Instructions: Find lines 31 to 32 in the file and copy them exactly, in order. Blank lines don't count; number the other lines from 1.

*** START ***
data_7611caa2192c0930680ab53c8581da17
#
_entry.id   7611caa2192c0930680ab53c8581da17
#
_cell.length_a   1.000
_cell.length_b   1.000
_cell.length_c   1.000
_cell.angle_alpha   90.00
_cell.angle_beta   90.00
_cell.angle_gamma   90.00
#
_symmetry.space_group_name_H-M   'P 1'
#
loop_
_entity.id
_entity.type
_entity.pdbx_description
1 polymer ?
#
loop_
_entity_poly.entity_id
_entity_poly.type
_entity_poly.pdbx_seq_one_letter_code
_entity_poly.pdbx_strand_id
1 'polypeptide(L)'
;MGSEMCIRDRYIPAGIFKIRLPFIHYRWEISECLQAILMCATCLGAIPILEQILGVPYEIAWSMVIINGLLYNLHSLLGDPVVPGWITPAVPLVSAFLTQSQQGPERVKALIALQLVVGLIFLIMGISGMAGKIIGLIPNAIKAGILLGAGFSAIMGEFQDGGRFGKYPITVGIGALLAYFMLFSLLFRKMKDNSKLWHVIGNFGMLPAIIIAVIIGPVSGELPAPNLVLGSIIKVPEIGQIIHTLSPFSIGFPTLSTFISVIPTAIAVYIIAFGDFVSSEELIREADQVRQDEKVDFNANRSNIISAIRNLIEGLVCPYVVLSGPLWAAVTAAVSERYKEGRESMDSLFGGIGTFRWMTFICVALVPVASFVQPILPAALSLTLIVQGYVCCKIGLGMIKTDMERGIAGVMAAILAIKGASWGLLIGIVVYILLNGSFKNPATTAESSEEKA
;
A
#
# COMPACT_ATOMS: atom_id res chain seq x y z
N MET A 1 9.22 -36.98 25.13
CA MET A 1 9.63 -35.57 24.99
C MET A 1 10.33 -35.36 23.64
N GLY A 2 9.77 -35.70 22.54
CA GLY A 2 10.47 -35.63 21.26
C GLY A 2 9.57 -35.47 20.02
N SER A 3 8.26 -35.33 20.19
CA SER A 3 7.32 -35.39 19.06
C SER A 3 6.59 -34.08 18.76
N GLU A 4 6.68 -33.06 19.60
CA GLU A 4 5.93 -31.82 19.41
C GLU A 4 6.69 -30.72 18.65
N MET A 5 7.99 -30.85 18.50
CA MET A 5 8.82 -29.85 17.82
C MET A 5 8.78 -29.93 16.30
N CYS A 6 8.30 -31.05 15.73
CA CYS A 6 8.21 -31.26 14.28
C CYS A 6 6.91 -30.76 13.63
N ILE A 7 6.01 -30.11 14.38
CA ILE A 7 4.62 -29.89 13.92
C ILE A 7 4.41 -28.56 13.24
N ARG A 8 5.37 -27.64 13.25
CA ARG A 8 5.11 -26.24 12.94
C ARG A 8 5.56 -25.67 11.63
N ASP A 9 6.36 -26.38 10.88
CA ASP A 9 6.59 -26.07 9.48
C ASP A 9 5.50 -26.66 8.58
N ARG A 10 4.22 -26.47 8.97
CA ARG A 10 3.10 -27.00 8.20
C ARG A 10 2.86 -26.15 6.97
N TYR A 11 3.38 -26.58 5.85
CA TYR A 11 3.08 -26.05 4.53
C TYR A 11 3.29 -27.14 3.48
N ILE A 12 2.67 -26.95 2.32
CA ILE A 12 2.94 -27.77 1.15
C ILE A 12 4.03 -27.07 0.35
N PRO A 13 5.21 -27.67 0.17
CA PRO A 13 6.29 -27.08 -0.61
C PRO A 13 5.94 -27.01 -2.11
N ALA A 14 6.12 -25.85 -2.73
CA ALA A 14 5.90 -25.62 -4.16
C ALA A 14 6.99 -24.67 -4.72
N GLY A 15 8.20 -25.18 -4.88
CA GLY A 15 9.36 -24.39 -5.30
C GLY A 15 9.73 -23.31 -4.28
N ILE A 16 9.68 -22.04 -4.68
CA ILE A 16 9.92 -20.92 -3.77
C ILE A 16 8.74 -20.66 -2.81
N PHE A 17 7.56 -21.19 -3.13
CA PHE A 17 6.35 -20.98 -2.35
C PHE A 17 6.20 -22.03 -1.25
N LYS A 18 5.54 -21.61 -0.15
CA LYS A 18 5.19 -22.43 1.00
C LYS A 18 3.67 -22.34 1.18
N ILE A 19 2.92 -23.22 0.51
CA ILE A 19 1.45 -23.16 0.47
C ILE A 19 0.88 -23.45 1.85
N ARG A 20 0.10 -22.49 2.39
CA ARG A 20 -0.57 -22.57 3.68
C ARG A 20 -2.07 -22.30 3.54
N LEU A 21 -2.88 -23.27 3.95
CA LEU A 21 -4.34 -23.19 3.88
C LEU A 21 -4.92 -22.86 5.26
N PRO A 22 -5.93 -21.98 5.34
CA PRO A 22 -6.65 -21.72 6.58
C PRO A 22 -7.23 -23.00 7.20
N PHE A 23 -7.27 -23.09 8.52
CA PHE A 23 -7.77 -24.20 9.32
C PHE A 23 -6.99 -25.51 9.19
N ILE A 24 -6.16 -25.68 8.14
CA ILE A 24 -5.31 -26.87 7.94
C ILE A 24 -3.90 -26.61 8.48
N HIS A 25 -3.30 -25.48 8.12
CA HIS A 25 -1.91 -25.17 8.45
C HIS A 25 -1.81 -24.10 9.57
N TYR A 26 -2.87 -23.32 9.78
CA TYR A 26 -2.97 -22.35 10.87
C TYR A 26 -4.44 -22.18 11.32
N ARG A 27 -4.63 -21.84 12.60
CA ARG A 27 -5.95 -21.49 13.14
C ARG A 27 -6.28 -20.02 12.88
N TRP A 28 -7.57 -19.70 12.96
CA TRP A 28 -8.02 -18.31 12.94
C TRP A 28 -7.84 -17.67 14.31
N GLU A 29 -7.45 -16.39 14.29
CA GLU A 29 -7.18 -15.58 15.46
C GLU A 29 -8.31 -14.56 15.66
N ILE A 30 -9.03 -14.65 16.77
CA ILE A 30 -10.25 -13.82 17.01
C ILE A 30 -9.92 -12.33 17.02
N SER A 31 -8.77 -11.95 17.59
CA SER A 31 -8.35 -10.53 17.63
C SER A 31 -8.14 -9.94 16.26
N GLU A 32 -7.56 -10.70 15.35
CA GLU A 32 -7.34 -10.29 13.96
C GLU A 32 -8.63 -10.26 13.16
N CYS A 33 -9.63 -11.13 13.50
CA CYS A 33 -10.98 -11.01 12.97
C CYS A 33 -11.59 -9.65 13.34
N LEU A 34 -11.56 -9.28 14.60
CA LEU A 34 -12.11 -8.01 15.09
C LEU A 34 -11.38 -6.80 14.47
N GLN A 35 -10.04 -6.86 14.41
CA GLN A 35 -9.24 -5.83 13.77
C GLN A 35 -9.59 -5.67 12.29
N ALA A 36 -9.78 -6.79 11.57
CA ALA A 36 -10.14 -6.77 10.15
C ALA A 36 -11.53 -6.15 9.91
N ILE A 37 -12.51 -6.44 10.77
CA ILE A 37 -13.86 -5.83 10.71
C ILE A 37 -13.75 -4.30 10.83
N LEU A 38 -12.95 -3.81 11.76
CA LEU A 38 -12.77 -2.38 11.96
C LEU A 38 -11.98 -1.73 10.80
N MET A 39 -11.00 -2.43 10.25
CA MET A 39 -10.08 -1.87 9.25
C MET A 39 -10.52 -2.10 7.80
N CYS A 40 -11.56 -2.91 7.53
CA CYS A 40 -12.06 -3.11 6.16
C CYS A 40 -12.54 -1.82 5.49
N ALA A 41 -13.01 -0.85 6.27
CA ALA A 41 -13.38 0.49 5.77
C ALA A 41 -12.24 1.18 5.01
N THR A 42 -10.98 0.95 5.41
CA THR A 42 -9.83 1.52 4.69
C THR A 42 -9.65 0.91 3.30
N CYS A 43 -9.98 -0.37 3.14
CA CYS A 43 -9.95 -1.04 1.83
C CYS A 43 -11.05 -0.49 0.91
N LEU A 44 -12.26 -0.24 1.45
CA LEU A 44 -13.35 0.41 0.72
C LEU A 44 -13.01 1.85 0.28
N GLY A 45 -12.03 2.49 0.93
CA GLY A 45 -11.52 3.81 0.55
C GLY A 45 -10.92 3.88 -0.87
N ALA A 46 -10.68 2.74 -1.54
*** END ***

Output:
N MET A 1 9.22 -36.98 25.13
CA MET A 1 9.63 -35.57 24.99